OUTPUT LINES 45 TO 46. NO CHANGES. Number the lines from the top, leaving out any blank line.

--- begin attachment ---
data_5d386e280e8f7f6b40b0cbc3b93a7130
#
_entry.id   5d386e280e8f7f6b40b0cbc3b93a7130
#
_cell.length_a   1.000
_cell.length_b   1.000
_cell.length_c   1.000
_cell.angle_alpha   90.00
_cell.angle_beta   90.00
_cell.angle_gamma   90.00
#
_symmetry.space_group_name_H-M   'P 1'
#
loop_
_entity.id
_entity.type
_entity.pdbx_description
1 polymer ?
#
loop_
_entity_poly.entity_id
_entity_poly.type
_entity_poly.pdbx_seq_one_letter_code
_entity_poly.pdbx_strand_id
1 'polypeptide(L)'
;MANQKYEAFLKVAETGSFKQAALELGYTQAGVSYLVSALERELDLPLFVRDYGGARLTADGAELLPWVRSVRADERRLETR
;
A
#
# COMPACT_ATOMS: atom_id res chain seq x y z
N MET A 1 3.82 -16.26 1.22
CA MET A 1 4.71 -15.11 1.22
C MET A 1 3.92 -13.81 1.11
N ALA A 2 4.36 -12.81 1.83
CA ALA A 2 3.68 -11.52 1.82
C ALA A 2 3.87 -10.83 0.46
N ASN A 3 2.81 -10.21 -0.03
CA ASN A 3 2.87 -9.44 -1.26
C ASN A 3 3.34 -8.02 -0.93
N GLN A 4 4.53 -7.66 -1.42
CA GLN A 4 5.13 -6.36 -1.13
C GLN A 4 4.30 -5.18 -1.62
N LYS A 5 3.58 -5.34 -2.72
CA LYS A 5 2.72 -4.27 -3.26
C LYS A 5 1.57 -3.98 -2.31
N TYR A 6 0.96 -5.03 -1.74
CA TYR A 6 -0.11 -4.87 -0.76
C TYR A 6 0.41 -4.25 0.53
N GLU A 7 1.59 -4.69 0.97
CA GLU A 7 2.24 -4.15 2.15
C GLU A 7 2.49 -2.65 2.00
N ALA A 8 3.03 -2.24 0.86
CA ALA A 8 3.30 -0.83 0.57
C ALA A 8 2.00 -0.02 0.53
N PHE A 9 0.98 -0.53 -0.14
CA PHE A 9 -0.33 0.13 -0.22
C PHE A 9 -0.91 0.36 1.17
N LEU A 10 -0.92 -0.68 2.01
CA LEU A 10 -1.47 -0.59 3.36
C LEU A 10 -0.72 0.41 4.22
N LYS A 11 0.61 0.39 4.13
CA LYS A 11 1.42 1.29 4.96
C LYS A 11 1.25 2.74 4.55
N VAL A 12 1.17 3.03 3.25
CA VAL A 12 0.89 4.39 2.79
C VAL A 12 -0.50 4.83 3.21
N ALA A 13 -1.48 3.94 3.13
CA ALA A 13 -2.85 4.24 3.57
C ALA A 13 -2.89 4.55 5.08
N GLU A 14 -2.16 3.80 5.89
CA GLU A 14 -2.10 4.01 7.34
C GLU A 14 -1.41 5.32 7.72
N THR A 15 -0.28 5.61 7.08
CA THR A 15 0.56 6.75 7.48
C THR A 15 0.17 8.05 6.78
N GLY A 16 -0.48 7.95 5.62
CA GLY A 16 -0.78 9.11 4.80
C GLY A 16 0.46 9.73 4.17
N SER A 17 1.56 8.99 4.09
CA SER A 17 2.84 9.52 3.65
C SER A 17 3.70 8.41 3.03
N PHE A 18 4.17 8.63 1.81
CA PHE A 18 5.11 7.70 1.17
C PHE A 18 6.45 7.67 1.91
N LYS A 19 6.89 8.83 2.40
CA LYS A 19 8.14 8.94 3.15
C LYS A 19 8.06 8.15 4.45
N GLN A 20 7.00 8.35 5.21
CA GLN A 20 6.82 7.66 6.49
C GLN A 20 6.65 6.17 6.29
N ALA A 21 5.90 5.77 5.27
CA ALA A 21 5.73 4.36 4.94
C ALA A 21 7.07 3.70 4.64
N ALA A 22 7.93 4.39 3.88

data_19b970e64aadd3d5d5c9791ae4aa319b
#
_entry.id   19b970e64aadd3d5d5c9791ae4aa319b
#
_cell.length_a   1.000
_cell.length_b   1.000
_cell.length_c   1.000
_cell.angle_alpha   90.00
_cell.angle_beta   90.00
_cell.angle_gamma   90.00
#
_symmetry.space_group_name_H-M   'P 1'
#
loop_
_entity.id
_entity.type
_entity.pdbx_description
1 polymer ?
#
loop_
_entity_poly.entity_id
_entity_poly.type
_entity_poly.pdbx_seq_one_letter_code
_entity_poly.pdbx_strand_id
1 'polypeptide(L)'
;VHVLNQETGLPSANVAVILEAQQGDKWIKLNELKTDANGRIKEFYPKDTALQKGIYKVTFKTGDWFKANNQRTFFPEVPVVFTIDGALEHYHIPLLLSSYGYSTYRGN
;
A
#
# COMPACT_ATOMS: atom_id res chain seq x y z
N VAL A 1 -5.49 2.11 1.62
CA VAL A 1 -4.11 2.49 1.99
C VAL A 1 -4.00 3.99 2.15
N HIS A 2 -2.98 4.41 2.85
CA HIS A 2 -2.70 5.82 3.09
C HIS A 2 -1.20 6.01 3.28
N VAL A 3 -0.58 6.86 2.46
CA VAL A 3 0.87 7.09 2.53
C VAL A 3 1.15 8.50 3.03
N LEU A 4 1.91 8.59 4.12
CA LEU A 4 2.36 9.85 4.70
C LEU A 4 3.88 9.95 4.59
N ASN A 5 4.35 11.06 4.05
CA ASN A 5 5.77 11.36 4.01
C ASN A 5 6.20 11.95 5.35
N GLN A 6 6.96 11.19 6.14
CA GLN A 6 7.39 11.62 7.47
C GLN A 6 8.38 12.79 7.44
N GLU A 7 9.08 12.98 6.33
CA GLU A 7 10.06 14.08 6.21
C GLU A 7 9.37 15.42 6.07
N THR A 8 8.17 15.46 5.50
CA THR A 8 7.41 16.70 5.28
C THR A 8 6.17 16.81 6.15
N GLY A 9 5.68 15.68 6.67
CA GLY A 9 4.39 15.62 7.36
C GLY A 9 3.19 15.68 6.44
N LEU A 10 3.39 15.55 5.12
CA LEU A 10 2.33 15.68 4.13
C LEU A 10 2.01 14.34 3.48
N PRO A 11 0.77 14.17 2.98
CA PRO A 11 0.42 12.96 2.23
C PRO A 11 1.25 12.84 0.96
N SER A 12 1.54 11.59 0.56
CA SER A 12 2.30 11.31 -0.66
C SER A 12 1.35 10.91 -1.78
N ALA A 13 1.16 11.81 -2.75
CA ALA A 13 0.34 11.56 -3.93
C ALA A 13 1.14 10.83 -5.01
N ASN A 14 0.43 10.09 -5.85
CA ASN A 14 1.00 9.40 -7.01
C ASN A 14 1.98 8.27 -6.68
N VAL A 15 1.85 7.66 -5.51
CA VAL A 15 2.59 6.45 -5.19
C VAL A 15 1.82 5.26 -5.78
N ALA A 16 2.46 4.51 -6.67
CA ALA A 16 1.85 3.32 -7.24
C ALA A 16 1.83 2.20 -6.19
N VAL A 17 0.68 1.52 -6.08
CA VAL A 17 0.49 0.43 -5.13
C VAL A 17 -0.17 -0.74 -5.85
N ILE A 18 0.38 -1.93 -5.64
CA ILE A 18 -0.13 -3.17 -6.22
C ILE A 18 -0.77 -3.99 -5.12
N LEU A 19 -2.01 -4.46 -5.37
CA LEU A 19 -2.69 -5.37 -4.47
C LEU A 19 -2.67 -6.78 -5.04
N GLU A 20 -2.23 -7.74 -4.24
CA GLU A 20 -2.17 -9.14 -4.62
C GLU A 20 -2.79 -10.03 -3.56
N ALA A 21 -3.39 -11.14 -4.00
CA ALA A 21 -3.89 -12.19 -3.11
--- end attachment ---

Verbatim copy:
C LYS A 5 1.57 -3.98 -2.31
N TYR A 6 0.96 -5.03 -1.74